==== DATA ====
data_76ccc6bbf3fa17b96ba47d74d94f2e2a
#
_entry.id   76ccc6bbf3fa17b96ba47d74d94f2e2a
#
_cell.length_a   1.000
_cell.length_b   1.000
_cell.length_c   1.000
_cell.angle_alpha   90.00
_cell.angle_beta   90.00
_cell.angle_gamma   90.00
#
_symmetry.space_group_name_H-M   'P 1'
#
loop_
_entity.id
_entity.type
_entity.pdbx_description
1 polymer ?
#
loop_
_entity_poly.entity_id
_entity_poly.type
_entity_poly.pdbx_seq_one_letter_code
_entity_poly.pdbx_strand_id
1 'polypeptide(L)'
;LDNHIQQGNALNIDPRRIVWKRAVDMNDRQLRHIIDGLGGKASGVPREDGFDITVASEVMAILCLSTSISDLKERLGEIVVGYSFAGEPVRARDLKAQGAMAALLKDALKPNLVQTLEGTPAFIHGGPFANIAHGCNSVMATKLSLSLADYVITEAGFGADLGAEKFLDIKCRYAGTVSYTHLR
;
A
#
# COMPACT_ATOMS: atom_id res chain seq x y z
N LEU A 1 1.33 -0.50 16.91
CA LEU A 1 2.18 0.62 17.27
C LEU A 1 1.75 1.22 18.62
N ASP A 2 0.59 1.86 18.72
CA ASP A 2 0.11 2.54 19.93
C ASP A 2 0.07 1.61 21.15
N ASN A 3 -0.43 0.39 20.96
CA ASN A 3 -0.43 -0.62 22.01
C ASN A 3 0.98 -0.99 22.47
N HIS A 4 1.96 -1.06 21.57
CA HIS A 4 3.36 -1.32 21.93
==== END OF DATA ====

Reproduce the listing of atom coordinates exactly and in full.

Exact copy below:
data_76ccc6bbf3fa17b96ba47d74d94f2e2a
#
_entry.id   76ccc6bbf3fa17b96ba47d74d94f2e2a
#
_cell.length_a   1.000
_cell.length_b   1.000
_cell.length_c   1.000
_cell.angle_alpha   90.00
_cell.angle_beta   90.00
_cell.angle_gamma   90.00
#
_symmetry.space_group_name_H-M   'P 1'
#
loop_
_entity.id
_entity.type
_entity.pdbx_description
1 polymer ?
#
loop_
_entity_poly.entity_id
_entity_poly.type
_entity_poly.pdbx_seq_one_letter_code
_entity_poly.pdbx_strand_id
1 'polypeptide(L)'
;LDNHIQQGNALNIDPRRIVWKRAVDMNDRQLRHIIDGLGGKASGVPREDGFDITVASEVMAILCLSTSISDLKERLGEIVVGYSFAGEPVRARDLKAQGAMAALLKDALKPNLVQTLEGTPAFIHGGPFANIAHGCNSVMATKLSLSLADYVITEAGFGADLGAEKFLDIKCRYAGTVSYTHLR
;
A
#
# COMPACT_ATOMS: atom_id res chain seq x y z
N LEU A 1 1.33 -0.50 16.91
CA LEU A 1 2.18 0.62 17.27
C LEU A 1 1.75 1.22 18.62
N ASP A 2 0.59 1.86 18.72
CA ASP A 2 0.11 2.54 19.93
C ASP A 2 0.07 1.61 21.15
N ASN A 3 -0.43 0.39 20.96
CA ASN A 3 -0.43 -0.62 22.01
C ASN A 3 0.98 -0.99 22.47
N HIS A 4 1.96 -1.06 21.57
CA HIS A 4 3.36 -1.32 21.93